# Single slit diffraction formula $a\sin\theta=m\lambda$ when $m=3$

For single slit diffraction, when $$a\sin\theta=3\lambda$$, this means $$\frac{a}{6}\sin\theta=\frac{\lambda}{2}$$ so the waves from every pair of point source whose path difference is $$\frac{a}{6}\sin\theta$$ will destructively interfere, and this is what it says in the textbook. But what if we rewrite this as $$\frac{a}{2}\sin\theta=\frac{3\lambda}{2}$$, and say that the waves from every pair of point source whose path difference is $$\frac{a}{2}\sin\theta$$ will also destructively interfere? (Because they are out of phase by $$\frac{\lambda}{2}+\lambda$$). Is this also valid?

• Yes they will since one distance is an integer multiple of the other. But you won't catch all of the nodes. You'll miss two out of three. Commented Jul 17, 2021 at 13:00

The phase difference diffraction from the position $$x$$ of the slit onto the view angle $$\theta$$ is $$x\sin\theta$$. Thus, the total amplitude of the diffraction wave: $$A(\theta) \propto \int_0^d e^{i k x\sin\theta} dx =\int_0^d e^{i\frac{ 2\pi x\sin\theta}{\lambda}} dx$$
if we integrate over a segment of the slit, $$x_0 \to x_1$$ and $$(x_1 - x_0)\sin\theta = \lambda$$, which renders a whole $$2\pi$$ phase change. Its contribution to the amplitude $$\Delta A$$ \begin{align*} \Delta A(\theta) &\propto \int_{x_0}^{x_1} e^{i\frac{ 2\pi x\sin\theta}{\lambda}} dx \\ & = \frac{\lambda}{2i\pi\sin\theta} \left\{e^{i\frac{ 2\pi x\sin\theta}{\lambda}}\right\}_{x_0}^{x_1}\\ &= \frac{\lambda}{2i\pi\sin\theta}\left\{e^{i\frac{ 2\pi x_1\sin\theta}{\lambda} } - e^{i\frac{ 2\pi x_0\sin\theta}{\lambda} }\right\}\\ &= \frac{\lambda}{2i\pi\sin\theta}\left\{e^{i\frac{ 2\pi (x_0\sin\theta + \lambda)}{\lambda} } - e^{i\frac{ 2\pi x_0\sin\theta}{\lambda} }\right\}\\ &= 0. \end{align*}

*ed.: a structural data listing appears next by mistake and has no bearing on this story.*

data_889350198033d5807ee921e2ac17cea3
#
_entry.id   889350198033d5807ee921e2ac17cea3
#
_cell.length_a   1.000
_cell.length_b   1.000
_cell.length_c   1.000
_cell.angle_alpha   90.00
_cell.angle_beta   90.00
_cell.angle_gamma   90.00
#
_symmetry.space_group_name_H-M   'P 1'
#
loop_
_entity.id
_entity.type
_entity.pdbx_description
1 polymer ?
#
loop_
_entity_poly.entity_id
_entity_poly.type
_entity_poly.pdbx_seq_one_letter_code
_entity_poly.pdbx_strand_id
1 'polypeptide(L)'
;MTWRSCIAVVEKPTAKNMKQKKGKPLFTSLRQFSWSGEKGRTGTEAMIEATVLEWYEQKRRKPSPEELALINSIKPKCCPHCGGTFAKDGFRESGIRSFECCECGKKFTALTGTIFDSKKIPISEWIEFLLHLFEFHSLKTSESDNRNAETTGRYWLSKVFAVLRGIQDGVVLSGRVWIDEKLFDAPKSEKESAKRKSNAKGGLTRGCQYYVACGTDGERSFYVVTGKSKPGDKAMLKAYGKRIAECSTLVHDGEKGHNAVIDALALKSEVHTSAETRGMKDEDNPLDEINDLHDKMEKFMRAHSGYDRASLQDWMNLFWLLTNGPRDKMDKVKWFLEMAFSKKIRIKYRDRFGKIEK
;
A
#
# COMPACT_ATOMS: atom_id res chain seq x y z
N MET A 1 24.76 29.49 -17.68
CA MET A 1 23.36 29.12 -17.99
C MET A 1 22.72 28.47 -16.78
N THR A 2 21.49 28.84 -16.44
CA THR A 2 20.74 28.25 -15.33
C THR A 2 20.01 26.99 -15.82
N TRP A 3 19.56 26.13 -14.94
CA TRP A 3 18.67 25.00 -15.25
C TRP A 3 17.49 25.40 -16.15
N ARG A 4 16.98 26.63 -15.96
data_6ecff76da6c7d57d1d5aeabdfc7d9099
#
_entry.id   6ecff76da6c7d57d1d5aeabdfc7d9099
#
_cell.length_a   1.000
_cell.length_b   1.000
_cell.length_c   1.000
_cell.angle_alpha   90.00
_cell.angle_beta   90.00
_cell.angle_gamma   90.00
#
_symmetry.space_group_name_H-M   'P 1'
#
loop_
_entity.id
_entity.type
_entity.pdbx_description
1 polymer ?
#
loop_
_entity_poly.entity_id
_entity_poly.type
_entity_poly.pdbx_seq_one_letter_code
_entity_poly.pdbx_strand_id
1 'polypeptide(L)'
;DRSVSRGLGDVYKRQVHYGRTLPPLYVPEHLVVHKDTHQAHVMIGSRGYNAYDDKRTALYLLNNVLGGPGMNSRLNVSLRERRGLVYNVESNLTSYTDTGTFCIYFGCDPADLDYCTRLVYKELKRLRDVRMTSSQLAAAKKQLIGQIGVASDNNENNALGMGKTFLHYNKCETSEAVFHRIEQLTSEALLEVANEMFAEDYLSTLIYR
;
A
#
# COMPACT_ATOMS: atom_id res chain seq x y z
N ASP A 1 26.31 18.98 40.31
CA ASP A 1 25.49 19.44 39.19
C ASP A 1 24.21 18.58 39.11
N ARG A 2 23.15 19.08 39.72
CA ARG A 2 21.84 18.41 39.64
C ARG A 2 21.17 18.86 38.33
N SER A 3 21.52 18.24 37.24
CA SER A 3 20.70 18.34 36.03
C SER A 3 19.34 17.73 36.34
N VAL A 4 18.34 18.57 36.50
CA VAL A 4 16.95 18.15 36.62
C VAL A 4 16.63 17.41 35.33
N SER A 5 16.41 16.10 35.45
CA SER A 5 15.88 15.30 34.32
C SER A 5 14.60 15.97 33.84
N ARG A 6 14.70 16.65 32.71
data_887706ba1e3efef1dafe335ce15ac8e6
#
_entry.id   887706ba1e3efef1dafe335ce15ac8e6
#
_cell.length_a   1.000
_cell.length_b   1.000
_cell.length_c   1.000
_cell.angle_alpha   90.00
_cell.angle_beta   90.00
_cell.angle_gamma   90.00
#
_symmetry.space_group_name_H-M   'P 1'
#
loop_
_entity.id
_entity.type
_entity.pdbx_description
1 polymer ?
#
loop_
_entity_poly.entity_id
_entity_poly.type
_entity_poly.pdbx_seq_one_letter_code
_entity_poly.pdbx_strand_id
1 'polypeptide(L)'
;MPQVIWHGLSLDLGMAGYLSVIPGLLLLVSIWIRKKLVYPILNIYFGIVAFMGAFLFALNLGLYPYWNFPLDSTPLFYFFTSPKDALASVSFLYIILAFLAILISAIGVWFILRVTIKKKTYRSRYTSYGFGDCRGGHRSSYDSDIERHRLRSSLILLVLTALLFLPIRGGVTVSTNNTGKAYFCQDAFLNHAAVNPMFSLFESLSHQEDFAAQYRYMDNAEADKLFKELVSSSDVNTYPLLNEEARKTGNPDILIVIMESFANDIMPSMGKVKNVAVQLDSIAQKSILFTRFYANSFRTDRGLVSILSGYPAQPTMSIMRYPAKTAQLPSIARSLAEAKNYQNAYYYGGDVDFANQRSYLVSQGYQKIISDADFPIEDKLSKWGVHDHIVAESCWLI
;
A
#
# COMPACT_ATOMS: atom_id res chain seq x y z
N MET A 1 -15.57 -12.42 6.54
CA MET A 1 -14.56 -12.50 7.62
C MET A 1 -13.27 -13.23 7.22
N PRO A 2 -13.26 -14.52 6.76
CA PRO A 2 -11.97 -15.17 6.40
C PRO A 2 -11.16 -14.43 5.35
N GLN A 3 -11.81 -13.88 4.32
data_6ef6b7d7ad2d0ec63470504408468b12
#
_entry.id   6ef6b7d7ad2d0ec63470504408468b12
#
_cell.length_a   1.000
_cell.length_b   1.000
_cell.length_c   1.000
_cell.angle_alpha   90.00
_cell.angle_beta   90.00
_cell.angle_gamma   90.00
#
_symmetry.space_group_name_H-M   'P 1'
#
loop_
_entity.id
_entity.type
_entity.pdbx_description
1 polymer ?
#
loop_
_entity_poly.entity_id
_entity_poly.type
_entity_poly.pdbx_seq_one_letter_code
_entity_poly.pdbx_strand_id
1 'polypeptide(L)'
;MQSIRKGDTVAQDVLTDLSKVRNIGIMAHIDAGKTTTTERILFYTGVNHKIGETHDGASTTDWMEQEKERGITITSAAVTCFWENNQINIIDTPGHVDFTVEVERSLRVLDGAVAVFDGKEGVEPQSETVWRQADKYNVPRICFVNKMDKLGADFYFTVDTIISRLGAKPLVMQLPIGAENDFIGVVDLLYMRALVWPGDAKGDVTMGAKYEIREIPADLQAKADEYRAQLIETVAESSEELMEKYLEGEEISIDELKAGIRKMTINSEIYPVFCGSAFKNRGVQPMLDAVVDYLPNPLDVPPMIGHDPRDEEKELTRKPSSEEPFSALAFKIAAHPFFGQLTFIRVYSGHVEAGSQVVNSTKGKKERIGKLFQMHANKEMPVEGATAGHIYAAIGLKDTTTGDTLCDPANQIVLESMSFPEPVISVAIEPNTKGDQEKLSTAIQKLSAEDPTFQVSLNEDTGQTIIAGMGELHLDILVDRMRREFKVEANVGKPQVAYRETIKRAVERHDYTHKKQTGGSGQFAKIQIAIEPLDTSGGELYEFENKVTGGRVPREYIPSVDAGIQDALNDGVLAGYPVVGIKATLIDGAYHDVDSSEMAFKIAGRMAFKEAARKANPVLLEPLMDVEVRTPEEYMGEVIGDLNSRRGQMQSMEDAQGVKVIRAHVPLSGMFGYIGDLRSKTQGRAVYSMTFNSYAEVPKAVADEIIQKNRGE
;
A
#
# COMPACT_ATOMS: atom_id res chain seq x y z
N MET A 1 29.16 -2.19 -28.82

Therefore, each segment of the slit, which gives a whole $$\lambda$$ optical path difference, cancels out internally, gives zero contribution to the diffraction amplitude.
Thus, when $$d\sin\theta = n \lambda$$, you can divide the silt into $$n$$ segments. Each segment has a $$\lambda$$ optical path difference, and gives zero contribution to the diffraction amplitude. This is the condition for a minimum intensity (dark) fringe.